Adirondack Chair Woodworking Plans

Because I grew up in upstate New York, I've always been a big fan of the Adirondack chair. I appreciated the wide armrests, contoured seat and curved back, but I didn't like the bulky appearance and the low seat that made getting up difficult.

So when I was asked to build a modern version of this American classic, I was thrilled to be able to make some changes. My goal was to come up with a sleek, stylized outdoor chair that still had the look, feel and comfort of a traditional Adirondack. After you build this version, grab a cold lemonade and have a seat — I think you'll agree that the mission was a success.

Instead of using one of the common types of exterior-rated boards, such as cedar or pressure treated pine, I built these chairs using a new product called Perennial Wood. These boards are Southern pine that has gone through an interesting new treatment process ("Using Perennial Lumber," below). The boards measured 7/8 in. thick x 5-3/8 in., so if you prefer you can substitute other types of wood deck boards and the cutting dimensions will remain the same.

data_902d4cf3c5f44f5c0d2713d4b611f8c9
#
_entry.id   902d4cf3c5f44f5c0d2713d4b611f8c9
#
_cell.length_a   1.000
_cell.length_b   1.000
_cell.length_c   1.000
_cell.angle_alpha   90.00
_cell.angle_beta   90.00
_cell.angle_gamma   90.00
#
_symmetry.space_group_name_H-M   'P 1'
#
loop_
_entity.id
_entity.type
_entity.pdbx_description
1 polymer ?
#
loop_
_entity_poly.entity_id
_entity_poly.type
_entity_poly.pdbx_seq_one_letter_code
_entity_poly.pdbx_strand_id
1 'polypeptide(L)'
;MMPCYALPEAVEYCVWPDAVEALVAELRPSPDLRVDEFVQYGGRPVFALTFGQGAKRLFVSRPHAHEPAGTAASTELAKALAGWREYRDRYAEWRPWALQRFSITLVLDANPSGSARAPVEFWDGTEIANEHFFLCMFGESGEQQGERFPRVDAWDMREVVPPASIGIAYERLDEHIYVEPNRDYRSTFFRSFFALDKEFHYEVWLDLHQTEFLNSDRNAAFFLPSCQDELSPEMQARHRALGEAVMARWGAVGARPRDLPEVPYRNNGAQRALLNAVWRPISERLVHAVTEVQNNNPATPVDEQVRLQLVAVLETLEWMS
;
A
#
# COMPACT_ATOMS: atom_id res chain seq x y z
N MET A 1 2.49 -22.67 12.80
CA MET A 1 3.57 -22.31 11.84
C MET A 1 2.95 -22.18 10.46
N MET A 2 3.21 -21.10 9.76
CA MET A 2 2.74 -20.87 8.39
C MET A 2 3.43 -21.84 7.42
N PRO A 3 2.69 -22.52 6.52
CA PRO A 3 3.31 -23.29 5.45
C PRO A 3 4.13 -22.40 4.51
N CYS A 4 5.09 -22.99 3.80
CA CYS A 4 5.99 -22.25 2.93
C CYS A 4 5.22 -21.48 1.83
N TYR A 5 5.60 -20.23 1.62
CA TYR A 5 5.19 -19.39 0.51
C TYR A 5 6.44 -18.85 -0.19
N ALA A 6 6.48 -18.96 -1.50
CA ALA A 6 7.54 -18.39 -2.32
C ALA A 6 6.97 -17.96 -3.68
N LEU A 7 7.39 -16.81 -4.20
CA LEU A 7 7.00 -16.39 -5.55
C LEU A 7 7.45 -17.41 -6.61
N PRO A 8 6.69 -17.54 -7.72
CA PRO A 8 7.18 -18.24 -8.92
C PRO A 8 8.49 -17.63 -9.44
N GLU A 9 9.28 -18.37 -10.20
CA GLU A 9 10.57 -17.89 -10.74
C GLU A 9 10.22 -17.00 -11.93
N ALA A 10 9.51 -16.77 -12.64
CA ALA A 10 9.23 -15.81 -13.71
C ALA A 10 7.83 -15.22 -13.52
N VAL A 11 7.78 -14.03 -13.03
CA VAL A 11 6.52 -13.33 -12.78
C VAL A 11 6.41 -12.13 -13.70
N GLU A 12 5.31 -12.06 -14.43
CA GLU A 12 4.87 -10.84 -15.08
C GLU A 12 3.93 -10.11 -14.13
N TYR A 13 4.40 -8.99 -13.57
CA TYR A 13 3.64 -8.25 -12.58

Build the adirondack leg assemblies
Whenever I build a piece of furniture that has a lot of curved profiles, I make full-size templates of all of the curved parts. This approach is especially useful for building multiple pieces. (It will come in handy in the future, when your neighbor sits in your chair and asks you to build one for him.) I draw the shape on 1/4-in. plywood or hardboard, cut it out and then trace the template on the actual parts.